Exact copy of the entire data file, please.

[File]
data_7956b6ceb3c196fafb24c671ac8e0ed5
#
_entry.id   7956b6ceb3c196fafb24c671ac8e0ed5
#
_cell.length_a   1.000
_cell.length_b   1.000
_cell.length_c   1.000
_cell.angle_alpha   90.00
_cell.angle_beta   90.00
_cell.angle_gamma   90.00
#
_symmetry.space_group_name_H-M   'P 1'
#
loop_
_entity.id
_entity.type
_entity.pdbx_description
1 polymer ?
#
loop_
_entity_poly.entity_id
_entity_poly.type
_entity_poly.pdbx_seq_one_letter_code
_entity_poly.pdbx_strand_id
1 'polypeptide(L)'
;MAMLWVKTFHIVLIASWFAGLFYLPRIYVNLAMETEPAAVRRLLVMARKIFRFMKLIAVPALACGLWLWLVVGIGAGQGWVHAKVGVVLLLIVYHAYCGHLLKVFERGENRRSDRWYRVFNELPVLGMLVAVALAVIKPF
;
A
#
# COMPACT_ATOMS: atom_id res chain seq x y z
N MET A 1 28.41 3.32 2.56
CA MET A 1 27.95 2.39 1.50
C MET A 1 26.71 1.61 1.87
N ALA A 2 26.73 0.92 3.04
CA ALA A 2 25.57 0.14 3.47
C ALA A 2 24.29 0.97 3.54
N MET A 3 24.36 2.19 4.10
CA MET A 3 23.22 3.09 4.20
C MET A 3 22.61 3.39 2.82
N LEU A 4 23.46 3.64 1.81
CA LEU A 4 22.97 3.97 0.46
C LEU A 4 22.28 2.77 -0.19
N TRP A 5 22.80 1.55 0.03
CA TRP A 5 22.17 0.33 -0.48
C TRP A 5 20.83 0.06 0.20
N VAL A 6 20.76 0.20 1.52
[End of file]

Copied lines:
data_7956b6ceb3c196fafb24c671ac8e0ed5
#
_entry.id   7956b6ceb3c196fafb24c671ac8e0ed5
#
_cell.length_a   1.000
_cell.length_b   1.000
_cell.length_c   1.000
_cell.angle_alpha   90.00
_cell.angle_beta   90.00
_cell.angle_gamma   90.00
#
_symmetry.space_group_name_H-M   'P 1'
#
loop_
_entity.id
_entity.type
_entity.pdbx_description
1 polymer ?
#
loop_
_entity_poly.entity_id
_entity_poly.type
_entity_poly.pdbx_seq_one_letter_code
_entity_poly.pdbx_strand_id
1 'polypeptide(L)'
;MAMLWVKTFHIVLIASWFAGLFYLPRIYVNLAMETEPAAVRRLLVMARKIFRFMKLIAVPALACGLWLWLVVGIGAGQGWVHAKVGVVLLLIVYHAYCGHLLKVFERGENRRSDRWYRVFNELPVLGMLVAVALAVIKPF
;
A
#
# COMPACT_ATOMS: atom_id res chain seq x y z
N MET A 1 28.41 3.32 2.56
CA MET A 1 27.95 2.39 1.50
C MET A 1 26.71 1.61 1.87
N ALA A 2 26.73 0.92 3.04
CA ALA A 2 25.57 0.14 3.47
C ALA A 2 24.29 0.97 3.54
N MET A 3 24.36 2.19 4.10
CA MET A 3 23.22 3.09 4.20
C MET A 3 22.61 3.39 2.82
N LEU A 4 23.46 3.64 1.81
CA LEU A 4 22.97 3.97 0.46
C LEU A 4 22.28 2.77 -0.19
N TRP A 5 22.80 1.55 0.03
CA TRP A 5 22.17 0.33 -0.48
C TRP A 5 20.83 0.06 0.20
N VAL A 6 20.76 0.20 1.52